Fertility, Pregnancy, and Postpartum Treatments in TCM
Posted on Aug 2, 2013 7:21 AM EDT
The negative symptoms of pregnancy can often turn a joyful stage of life into one that is somewhat uncomfortable, or at worst, simply miserable. As a complete system of healthcare, traditional Chinese medicine (TCM) includes treatments developed over centuries to help support women through complications that may arise before, during, and after pregnancy. TCM modalities can often be effective without being invasive during these times. Furthermore, they are increasingly being studied and showing efficacy in recent scientific research. An overview of the basic TCM theories behind pregnancy provides a foundation in understanding its applications for different stages of reproductive health– from treating issues with fertility to postpartum distress.
THE TCM THEORY BEHIND PREGNANCY
TCM theory explains pregnancy as a “hot” (energetically demanding) condition during which increased amounts of qi and blood are required by the uterus to nurture the fetus. The body sometimes draws this vital energy from other energetic systems, which can result in imbalances leading to symptoms like digestive problems, pain, swelling, nausea and fatigue. Based on this view of pregnancy, women require extra nurturing aimed at supporting the health of the blood and directing the proper flow of qi through the body. By ensuring a healthy flow of qi and blood, acupuncture treatments during pregnancy can in turn alleviate negative symptoms.
In general, acupuncture is very safe during pregnancy though fewer needles may be used in the treatment since some points are known to induce labor. There are also points targeted specifically during pregnancy, such as zhiyin point, located on the mother’s foot and used for turning a breech baby or the zhubin point, which translates to “guest house” or “beautiful baby point” and is thought to calm the mother and nurture the baby.
Western and Eastern medicine alike acknowledge the importance of preparing the body for pregnancy. Many biomedical fertility clinics or doctors will advise cutting out alcohol and smoking, eating a balanced diet, taking prenatal vitamins, and getting gentle exercise for several months before trying to conceive. In TCM, acupuncture is used in addition to lifestyle adjustments to optimize hormone levels, reduce stress, and ripen the uterus (promote blood and qi flow to the area) in the prenatal stage.
While acupuncture treatments can be beneficial for preparing any woman for pregnancy, in the U.S. acupuncture is more often used in conjunction with other fertility treatments. For over a decade, its use as an adjunct therapy for IVF during embryo transfers has been a popular subject for research. A 2012 review article in Fertility and Sterility
covered two dozen studies that investigated different types of acupuncture used during the IVF process and concluded that the clinical pregnancy rate was significantly higher for groups in which patients received acupuncture, and the live birth rate was also higher in many studies. Results from a study included in the review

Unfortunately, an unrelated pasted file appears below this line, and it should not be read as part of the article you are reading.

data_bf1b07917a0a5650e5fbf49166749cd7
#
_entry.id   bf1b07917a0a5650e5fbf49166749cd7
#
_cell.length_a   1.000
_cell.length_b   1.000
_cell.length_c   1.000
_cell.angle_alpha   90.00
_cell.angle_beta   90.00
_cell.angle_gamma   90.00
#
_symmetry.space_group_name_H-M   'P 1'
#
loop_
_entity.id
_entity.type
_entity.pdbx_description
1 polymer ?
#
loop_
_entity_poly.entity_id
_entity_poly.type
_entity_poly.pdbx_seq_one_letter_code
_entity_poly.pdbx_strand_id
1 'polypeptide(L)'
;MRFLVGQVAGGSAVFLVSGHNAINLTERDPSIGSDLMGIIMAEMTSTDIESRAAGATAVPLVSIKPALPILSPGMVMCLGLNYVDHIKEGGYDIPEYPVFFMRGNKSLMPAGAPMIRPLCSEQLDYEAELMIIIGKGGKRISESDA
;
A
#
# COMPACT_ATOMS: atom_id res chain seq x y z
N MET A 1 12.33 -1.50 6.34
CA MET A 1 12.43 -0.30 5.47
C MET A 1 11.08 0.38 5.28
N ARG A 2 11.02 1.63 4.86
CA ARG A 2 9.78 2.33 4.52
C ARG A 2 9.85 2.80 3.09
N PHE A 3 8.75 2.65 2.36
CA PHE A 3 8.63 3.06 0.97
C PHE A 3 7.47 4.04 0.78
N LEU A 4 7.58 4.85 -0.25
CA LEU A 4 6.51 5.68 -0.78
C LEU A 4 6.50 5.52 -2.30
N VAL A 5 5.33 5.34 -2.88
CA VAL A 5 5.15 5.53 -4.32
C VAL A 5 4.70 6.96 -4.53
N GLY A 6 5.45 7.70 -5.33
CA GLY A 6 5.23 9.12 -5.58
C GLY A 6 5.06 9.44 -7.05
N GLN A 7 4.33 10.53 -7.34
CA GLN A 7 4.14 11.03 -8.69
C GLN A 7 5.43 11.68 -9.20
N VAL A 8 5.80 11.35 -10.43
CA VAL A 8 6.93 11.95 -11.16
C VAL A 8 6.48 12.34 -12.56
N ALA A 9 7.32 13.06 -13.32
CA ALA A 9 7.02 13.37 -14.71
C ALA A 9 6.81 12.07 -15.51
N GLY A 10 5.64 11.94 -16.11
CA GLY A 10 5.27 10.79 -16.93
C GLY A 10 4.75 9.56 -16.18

are summarized in Figure 1. Acupuncture has also been shown to be successful in treating male infertility
(an issue which is estimated to be linked to nearly a third of infertility cases) by increasing sperm health, mobility, and count.
While acupuncture to support fertility has gained recent notice due to the rise of IVF, many people don’t realize that it is also an excellent treatment for supporting women during and after pregnancy. Acupuncture offers non-invasive solutions for complications and discomforts that arise during pregnancy, from common morning sickness to something as serious as bleeding during pregnancy. Since acupuncture treatment is drug-free, strong medications and their side effects can be avoided. Figures 2 and 3 compare the rate of success found in acupuncture studies with the success rates of standard care in turning breech babies
and inducing labor
Since pregnancy and giving birth are energy-demanding processes, post-pregnancy acupuncture care is especially important for nurturing the mother back to her full vitality. The application of acupuncture after delivery covers a wide spectrum, from treating immediate symptoms like post-cesarean section pain to addressing lactation, energy level, and mood issues. Many of these topics are only beginning to be researched, but some of the preliminary studies suggest that acupuncture is a viable replacement for medications typically used to treat these conditions. A 2009 study
done in China found that when women were given acupuncture for pain after their cesarean sections, they needed around 30% less opioid pain medications than the women who did not have an acupuncture treatment. While many scientific studies over the past couple decades have demonstrated that acupuncture has benefits comparable to antidepressants in treating depression, it wasn’t until 2010 that an Obstetrics and Gynecology study
focused more specifically on depression related to pregnancy. They found that after 12 treatments, 63% of women responded positively to acupuncture. This is a promising figure when the response rates for TCAs or SSRIs hover around 60-70% in many trials, and worse, can have negative side effects or get into breast milk and be transferred to the child.
Unlike some biomedical treatments for the issues related to pregnancy, acupuncture gets at the root of the problem by addressing imbalances in the body. It does so in a gentle but effective manner with minimal side effects. The result is often not merely a reduction in bothersome symptoms, but a boost in vitality and the feeling of well-being. ♥